Out and Home Rhyming Results andm t . —the _ Results of Rhyming. V "The Extractor."
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The die is now cast ; the Editor has exercised the customary privilege, which he shares with womenkind, inasmuch as he has had " the last word," and the first prize in. the Alphabetical Rhyming Competition has gone to Mr. F. J. Field, of Commercial Cars, Ltd., Luton. It may be remembered that this gentleman sent in a very good contribution last year, and only just missed taking a. prize. I 'am especially glad, therefore, that he has stuck to it and comes in. first in this year of grace. Some of his couplets strike us as being quite good, and seeing that he is interested in selling Cominer Cars he is laudably generous to many opponents. That., however, if I may say 18. the Commer-Car way! The contributions are double the length this year, 80 exigencies of space will only permit of the publication of the hest prize. effort in the current issue ; the other two Winning examples will find a place in subsequent issues.
Let me say, then, that a cheque for 22 2s. will be sent to Mr. Field, and the second prize of £1 is. is awarded to Mr. 'T. W. Myerson, 10, EC Cottages, Bean, near Dartford, driver-mechanic in charge of the McCurd lorry used by the EC. Powder Co„ of that place. A consolation prize consisting of a framed original motor sketch will be sent to Mr. Colin S. Percy, 7, Grange Road, Southport. Mr. Percy is well liked and well known as the Liverpool manager for Leyland Motors, Ltd.
That bright little periodical the "Ford Times " has a very comprehensive illustrated cover this month. I had a delusion that fox-hunting was a winter diversion, but here we have a picture with the leaves all out, with old gentlemen in shirt sleeves and perspiring at that, where a game of bowls is being interrupted by red-coated horsemen chasing a fox ; but there! it is a breezy picture ; I like the pleased look of surprise on the face of the piscatorial person who has pulled up, instead of a pike, a petrol tin.
Correcting an impression.
An impression might be formed from assearagraph on this page in, our issue of the 8th March that Mr. J. Jordan was entirely leaving the service of the Firestone Tyre and Rubber Co., Ltd. This is not so, Mr. j. Jordan is joining the Colours, but remains managing director of the company, Mr. Jac Pedersen 's position being that of general manager. As I explained after a business visit of Mr. Pedersen to Scandinavia, reeently, that gentleman is a British subject born in Scotland of Danish parents.
There is yet another defection from the ranks of the Vulcan Car Agency for sterner strife. Mr. C. W. Brett, long associated with the Austin and later with the enterprising Great Portland Street concern, has accepted a commission in the R.F.C.
About 300 acres of Bushey Park is being ploughed up to help in the food problem, and oil tractors are running on the Bowring Petroleum Co.'s Empire Vaporizing Oil. Some foresight has been shown by this firm in the way of "intelligent anticipation," and they have ample supplies.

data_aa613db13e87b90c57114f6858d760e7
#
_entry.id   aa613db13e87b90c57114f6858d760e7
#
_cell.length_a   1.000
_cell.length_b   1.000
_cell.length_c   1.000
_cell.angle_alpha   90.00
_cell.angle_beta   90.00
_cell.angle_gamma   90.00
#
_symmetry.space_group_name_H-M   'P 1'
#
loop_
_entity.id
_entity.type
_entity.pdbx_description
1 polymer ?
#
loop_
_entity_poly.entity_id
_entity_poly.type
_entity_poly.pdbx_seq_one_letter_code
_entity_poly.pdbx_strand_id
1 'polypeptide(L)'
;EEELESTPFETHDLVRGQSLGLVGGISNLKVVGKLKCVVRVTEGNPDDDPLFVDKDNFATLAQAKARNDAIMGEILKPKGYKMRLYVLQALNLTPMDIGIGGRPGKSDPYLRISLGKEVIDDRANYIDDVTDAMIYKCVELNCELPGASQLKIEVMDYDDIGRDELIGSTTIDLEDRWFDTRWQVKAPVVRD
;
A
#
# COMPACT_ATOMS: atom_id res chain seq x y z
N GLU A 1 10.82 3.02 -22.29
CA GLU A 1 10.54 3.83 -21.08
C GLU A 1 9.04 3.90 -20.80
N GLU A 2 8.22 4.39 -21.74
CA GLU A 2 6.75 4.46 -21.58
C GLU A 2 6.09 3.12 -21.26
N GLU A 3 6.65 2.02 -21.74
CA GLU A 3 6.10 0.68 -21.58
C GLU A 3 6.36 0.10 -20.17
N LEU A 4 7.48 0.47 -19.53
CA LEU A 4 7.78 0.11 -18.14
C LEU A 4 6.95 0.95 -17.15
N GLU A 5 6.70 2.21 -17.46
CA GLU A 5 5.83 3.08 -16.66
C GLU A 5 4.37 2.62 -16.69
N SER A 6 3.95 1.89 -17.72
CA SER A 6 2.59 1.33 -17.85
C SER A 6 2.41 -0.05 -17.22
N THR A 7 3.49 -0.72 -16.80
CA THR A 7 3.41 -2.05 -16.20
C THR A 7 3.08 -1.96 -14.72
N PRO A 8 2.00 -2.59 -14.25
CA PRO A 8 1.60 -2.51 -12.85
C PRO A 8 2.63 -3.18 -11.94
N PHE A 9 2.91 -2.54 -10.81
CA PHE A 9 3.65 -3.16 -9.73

In view of the great number of inquiries for the 1917 Karrier Calendar, Clayton and Co., Huddersfield, Ltd., ask us to state that the entire stock of these calendars has been exhausted The company suggests that everybody who is interested in commercial-vehicle work—whether driver or managing director—should send in name and address to be placed on the firm's records to receive copies of everything published by it from time to time, and to make sure of a Karrier Calendar for 1918. The Masterpiece.
A for the Austin you are now free to buy, wish we could sell, we hear others cry. • B for bust cylinders Barinears mend, so whatever the damage to them quickly send. C for the Conarner to sell them I'm paid,
so -they're the very best lorries that ever were made.
D is for Dennis, a make to be reckoned, . but in view of the aforesaid still only second.
E for exception as.you'll readily see refer to the index, no ads. under E. • F for Ferode, give Herbert his due, he makes champion brakes but not With a cue.
G for Garner who's maker first saw, what a chance for a lorry was made by the War. H for the HalIford designed by Kerr-Thomas, to pierce with an arrow he was taken from us.
I for the invasion of which there's much talk of the one-ton Ford and their factory at Cork.
J for the Jeffery on a stiff hill-climb, its four-wheel drive scores well every time.
K for the Karrier I know nothing better, for that, Mr. Clayton, I think you're my debtor.
L for the Leyland who's success is, I deem, due in part measure to the Subsidy scheme.
i. for McCurd, if report rightly tells,
has stopped makihg lorries, is now making shells. N for the Napier who's director is -Vane
of the work of his vans on the Somme and the Aisne.
O for Oldfield'e Dependence, a brute this to rhyme, but a jolly good lamp at lighting-up time. P for the Peerless and Palladium, too,
which is the better I leave it to you.
Q for the question which all of us worries, What willsthey do with returned Army lorries? R is fot Robey who builds steamers and Tanks, the work of the latter is praised by all ranks.
S for Scottish C.C. who the Caledon sell,
when last I saw Cole he was doing quite well. T for Thornycroft, if it's true what I hear,
they make seventy a week, if not, very near. • U for Ubas steel by Flather's it's made, and supplies the market in motor trade. ✓ for Vacuum Oil, now this is much easier, as it "lubricates most" it must be the greasier. IV for Willcox and Co., most useful to those who sundries require, especially hose. X for X'tractor and X.Y.Z.,
the one uses lorries' the other his head.
Y is for Yoker where the Halley is built, have to say built for it rhymes with lilt.
Z for the Zenith which is right at the top, ene cannot go further, so at bottom I stop.